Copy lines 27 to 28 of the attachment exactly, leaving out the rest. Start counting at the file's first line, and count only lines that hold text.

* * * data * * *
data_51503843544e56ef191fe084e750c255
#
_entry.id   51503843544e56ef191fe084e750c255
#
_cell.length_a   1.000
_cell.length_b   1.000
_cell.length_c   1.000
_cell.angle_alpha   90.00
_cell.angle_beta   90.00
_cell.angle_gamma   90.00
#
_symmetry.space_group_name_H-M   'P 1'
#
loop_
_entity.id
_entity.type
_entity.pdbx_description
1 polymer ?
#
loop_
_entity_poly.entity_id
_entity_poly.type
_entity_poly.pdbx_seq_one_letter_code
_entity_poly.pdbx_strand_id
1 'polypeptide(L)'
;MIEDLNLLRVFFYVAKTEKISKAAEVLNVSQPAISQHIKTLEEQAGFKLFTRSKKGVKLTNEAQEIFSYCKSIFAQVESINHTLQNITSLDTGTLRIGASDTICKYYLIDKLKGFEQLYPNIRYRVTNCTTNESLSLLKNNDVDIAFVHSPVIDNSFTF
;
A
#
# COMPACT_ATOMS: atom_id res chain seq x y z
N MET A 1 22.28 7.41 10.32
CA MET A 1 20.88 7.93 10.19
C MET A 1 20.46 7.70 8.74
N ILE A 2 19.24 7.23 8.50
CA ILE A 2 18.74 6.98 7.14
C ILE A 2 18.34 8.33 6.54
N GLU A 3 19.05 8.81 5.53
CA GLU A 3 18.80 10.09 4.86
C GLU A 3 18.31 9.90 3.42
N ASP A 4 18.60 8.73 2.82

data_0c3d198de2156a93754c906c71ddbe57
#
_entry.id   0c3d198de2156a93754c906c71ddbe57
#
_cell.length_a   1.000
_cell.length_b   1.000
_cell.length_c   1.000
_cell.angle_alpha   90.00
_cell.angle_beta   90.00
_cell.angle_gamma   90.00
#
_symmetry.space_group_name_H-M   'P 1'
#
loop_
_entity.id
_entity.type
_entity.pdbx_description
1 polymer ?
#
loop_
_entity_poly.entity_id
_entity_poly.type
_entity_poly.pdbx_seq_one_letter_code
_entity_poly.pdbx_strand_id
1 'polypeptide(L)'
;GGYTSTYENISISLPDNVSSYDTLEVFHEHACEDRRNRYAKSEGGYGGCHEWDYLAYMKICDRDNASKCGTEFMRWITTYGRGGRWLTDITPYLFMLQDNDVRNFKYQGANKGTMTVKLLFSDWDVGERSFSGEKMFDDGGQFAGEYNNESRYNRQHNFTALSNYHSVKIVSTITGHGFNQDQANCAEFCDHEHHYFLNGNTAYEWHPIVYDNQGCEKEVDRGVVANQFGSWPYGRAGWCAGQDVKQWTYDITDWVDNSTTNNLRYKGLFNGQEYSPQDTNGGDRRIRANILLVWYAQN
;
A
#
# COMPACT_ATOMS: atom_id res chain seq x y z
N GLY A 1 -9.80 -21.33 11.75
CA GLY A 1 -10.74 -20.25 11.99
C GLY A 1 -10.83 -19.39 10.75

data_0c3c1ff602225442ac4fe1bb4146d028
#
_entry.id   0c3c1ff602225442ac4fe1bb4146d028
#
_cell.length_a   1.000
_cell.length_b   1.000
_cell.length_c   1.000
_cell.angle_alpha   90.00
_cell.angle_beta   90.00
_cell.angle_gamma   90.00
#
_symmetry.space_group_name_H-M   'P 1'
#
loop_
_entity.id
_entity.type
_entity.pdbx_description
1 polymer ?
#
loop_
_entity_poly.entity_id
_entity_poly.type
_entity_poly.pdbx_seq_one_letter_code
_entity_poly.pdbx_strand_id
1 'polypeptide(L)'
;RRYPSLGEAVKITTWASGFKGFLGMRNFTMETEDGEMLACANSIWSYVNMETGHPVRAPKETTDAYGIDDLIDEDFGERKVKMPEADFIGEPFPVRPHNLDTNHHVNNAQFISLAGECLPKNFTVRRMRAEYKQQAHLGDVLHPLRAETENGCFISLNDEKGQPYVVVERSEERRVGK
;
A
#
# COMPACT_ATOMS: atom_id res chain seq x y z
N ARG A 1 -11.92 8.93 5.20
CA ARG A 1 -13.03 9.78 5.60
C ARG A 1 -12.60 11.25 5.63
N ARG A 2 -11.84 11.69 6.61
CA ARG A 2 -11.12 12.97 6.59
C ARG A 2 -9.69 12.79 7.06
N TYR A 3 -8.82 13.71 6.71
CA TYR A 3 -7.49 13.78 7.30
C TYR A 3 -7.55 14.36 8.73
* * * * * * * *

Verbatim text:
;
A